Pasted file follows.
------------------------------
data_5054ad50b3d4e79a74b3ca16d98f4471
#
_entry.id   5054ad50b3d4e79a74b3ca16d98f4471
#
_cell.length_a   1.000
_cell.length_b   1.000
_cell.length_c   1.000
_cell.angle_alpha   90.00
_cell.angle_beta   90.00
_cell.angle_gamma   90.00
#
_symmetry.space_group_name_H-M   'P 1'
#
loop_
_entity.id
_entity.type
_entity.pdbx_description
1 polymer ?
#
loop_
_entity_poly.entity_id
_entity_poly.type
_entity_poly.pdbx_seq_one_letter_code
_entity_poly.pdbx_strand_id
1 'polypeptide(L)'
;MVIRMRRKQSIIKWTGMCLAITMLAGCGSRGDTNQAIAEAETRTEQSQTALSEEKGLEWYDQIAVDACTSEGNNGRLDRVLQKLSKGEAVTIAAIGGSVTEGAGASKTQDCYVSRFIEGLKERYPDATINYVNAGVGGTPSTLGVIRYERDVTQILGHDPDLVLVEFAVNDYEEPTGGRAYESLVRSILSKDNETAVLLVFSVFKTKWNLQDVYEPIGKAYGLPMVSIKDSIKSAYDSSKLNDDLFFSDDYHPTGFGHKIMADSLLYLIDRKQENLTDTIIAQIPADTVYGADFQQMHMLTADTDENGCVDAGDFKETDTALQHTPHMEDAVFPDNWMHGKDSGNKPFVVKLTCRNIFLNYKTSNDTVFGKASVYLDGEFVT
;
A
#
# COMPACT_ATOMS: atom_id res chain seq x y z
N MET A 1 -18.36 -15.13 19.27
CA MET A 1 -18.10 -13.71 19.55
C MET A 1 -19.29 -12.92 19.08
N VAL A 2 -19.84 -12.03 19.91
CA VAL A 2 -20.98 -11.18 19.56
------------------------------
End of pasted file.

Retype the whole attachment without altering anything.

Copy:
data_5054ad50b3d4e79a74b3ca16d98f4471
#
_entry.id   5054ad50b3d4e79a74b3ca16d98f4471
#
_cell.length_a   1.000
_cell.length_b   1.000
_cell.length_c   1.000
_cell.angle_alpha   90.00
_cell.angle_beta   90.00
_cell.angle_gamma   90.00
#
_symmetry.space_group_name_H-M   'P 1'
#
loop_
_entity.id
_entity.type
_entity.pdbx_description
1 polymer ?
#
loop_
_entity_poly.entity_id
_entity_poly.type
_entity_poly.pdbx_seq_one_letter_code
_entity_poly.pdbx_strand_id
1 'polypeptide(L)'
;MVIRMRRKQSIIKWTGMCLAITMLAGCGSRGDTNQAIAEAETRTEQSQTALSEEKGLEWYDQIAVDACTSEGNNGRLDRVLQKLSKGEAVTIAAIGGSVTEGAGASKTQDCYVSRFIEGLKERYPDATINYVNAGVGGTPSTLGVIRYERDVTQILGHDPDLVLVEFAVNDYEEPTGGRAYESLVRSILSKDNETAVLLVFSVFKTKWNLQDVYEPIGKAYGLPMVSIKDSIKSAYDSSKLNDDLFFSDDYHPTGFGHKIMADSLLYLIDRKQENLTDTIIAQIPADTVYGADFQQMHMLTADTDENGCVDAGDFKETDTALQHTPHMEDAVFPDNWMHGKDSGNKPFVVKLTCRNIFLNYKTSNDTVFGKASVYLDGEFVT
;
A
#
# COMPACT_ATOMS: atom_id res chain seq x y z
N MET A 1 -18.36 -15.13 19.27
CA MET A 1 -18.10 -13.71 19.55
C MET A 1 -19.29 -12.92 19.08
N VAL A 2 -19.84 -12.03 19.91
CA VAL A 2 -20.98 -11.18 19.56